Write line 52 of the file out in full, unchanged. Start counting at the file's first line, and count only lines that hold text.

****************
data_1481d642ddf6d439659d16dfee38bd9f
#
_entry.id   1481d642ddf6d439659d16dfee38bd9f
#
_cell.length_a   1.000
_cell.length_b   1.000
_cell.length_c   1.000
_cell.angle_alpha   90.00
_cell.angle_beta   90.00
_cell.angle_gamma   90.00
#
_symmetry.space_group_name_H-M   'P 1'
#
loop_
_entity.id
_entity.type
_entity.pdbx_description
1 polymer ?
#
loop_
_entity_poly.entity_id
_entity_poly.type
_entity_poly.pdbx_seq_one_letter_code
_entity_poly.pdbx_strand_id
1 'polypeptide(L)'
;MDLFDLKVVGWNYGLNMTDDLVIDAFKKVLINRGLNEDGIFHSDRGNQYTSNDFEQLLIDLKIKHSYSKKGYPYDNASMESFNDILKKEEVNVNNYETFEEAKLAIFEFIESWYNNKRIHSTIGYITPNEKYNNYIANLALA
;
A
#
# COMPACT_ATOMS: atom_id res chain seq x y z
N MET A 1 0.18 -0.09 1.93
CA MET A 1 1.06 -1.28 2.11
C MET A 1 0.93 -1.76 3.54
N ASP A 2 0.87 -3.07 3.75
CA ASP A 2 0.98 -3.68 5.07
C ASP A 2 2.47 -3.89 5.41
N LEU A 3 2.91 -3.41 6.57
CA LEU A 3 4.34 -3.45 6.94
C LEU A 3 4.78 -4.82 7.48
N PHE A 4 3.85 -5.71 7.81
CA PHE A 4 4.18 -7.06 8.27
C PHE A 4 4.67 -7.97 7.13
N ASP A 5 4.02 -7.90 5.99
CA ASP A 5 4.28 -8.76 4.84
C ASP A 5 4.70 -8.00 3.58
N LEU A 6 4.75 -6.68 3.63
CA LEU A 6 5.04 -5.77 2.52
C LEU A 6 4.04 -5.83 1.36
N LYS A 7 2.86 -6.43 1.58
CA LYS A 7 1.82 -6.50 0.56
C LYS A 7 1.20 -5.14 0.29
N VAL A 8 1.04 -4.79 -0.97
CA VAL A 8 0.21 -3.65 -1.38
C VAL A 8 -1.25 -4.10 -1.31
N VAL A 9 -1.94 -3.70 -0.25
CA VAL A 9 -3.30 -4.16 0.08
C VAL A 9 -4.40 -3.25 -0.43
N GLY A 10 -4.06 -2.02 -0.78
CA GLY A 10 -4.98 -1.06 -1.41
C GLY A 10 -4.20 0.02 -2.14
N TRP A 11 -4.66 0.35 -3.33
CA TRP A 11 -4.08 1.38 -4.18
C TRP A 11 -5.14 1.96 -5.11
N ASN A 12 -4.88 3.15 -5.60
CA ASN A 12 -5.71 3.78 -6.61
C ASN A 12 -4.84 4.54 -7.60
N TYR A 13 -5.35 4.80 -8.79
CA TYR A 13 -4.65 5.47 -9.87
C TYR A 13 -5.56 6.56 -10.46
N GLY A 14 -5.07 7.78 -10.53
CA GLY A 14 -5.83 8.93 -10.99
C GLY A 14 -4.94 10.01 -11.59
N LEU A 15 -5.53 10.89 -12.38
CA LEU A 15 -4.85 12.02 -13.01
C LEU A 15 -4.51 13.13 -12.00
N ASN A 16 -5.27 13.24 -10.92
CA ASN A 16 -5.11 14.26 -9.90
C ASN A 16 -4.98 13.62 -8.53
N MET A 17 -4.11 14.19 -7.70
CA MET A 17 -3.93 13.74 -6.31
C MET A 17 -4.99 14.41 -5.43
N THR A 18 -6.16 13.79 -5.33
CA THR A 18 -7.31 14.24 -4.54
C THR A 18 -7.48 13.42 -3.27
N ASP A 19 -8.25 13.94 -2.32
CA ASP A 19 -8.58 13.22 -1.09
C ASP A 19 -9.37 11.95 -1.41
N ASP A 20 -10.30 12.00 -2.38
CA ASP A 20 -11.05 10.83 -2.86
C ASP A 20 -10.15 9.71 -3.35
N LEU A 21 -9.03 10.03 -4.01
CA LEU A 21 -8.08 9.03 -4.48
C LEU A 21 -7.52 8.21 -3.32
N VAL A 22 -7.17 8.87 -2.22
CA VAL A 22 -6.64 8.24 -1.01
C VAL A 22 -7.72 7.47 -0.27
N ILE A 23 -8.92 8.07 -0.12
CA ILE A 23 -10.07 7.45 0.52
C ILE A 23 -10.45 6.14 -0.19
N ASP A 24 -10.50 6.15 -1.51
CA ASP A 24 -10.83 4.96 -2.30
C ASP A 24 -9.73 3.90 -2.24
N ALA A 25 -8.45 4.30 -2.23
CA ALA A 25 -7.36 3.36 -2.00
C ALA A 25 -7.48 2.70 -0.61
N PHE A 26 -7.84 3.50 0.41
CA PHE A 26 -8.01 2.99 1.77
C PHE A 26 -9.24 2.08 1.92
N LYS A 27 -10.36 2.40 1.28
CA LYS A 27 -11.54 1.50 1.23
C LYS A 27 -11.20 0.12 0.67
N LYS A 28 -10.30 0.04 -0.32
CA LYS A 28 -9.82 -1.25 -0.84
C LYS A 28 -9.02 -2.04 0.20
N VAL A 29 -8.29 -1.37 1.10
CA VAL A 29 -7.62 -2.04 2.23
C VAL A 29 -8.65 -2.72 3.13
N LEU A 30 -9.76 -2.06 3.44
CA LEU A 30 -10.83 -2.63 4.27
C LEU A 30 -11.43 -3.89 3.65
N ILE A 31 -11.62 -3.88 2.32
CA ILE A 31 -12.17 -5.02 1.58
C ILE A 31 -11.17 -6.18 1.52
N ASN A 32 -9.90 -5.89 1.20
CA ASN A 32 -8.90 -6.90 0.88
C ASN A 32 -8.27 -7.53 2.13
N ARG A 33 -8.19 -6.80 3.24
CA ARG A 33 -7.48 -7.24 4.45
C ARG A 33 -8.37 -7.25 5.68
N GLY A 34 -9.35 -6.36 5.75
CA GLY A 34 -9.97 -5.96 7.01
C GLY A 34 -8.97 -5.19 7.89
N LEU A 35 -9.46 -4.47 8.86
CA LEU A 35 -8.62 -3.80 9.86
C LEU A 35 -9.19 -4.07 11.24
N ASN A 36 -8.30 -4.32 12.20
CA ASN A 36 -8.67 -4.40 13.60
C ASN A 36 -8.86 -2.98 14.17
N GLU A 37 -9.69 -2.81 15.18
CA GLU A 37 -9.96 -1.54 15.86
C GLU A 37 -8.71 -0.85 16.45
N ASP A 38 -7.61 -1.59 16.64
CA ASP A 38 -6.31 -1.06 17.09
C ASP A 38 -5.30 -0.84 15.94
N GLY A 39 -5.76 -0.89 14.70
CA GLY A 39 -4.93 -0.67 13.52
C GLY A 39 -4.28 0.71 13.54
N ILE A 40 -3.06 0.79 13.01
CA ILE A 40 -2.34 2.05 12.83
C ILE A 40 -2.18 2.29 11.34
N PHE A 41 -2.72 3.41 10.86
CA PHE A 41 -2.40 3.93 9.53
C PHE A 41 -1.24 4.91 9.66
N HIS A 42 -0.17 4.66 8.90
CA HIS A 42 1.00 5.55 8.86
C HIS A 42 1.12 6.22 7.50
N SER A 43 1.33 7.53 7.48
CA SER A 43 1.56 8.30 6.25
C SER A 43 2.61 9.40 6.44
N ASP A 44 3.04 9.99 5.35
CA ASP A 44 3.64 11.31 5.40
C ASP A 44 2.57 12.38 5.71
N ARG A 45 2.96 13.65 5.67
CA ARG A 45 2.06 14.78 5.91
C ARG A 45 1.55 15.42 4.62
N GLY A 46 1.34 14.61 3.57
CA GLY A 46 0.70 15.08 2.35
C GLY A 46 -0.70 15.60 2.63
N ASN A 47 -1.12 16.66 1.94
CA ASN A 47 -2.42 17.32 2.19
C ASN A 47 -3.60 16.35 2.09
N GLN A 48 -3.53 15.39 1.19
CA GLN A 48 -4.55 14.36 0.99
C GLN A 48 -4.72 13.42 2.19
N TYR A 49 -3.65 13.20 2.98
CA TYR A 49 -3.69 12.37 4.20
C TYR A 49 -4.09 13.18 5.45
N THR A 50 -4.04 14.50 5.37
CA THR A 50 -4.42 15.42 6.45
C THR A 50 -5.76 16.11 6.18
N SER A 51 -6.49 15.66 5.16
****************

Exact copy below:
N VAL A 8 1.04 -4.79 -0.97